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  • Mercedes-Benz OM642 engine

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    The Mercedes-Benz OM642 engine is a 3.0-liter, 72° 24-valve, aluminium/aluminium block and heads diesel V6 engine manufactured by the Mercedes-Benz division of Daimler AG as a replacement for the Mercedes- straight 5 and straight 6 cylinder engines. The engine features common rail fuel injection and a variable nozzle turbocharger. The injection system operates at , while the compression ratio is 18:1. The engine features a counter-rotating balance shaft mounted between the cylinder banks to cancel the vibrations inherent to the 72 degree V6 design, and the crankpins are offset by 48 degrees to achieve even 120 degree firing intervals. In some heavy vehicle applications, Mercedes' BlueTec AdBlue urea injection is utilised for NOx reduction. In lighter vehicle applications, a NOx storage catalyst captures nitrous oxides, which are periodically purged (decomposed) by running the engine slightly rich. A particulate filter lowers soot, making this engine ULEV certified. Engine mass is . Power output is and of torque. For the 2007 model year, torque is raised to 540 Nm. Beginning of summer 2017 the engine, together with Mercedes-Benz OM651 is in discussion that depending if the engine is operated in laboratory emissions testing a different amount of diesel exhaust fluid is used than in real world operating scenarios.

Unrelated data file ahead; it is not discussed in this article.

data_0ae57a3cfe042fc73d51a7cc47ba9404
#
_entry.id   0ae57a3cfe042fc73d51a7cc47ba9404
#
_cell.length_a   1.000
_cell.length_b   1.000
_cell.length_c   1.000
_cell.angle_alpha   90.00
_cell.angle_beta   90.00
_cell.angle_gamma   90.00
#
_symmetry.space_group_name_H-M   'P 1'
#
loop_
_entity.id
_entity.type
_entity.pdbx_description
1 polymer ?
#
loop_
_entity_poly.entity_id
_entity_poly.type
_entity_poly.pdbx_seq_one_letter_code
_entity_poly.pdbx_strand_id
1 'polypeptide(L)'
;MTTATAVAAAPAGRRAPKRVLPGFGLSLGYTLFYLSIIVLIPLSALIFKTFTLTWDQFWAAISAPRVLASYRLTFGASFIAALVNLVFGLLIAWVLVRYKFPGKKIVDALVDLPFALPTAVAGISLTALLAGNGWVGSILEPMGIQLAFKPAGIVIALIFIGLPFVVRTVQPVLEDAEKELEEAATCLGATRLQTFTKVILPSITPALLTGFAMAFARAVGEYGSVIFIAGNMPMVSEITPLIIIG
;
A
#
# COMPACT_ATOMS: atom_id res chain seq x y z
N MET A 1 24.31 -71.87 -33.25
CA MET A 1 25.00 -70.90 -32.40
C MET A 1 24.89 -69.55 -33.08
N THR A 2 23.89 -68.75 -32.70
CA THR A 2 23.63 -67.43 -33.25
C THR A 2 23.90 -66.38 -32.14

• Mercedes-Benz E-Class (W211)

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    __FORCETOC__ The Mercedes-Benz W211 is a chassis designation for the Mercedes-Benz E-Class, produced from 2002 through 2009. The W211 models replaced the W210 E-Class models and were superseded by the Mercedes-Benz W212 in 2009. The car was available in two body types: Sedan and Estate (Estate models were sold in the US/Canada as Wagon). The C219, sold as the CLS "4-door coupe", was introduced as a niche model in 2005, and is based on the W211's mechanical package. Launched in 2002 for the 2003 model year, the W211 E-Class was another evolution of the previous model. Before North American sales began, the car was shown in the 2002 movie Men in Black II. The W211 development program began in 1997, followed by design work. The final designs were chosen in 1999 and German patents were later filed on December 18, 2000 utilizing an E500 prototype. Development ended in 2001 after 48 months of development at a total cost €2 billion euros. Pilot production went into testing in the summer of 2001, the W211 E-Class debut at the Brussels Motor Show in January 2002.

  • Ford E Series

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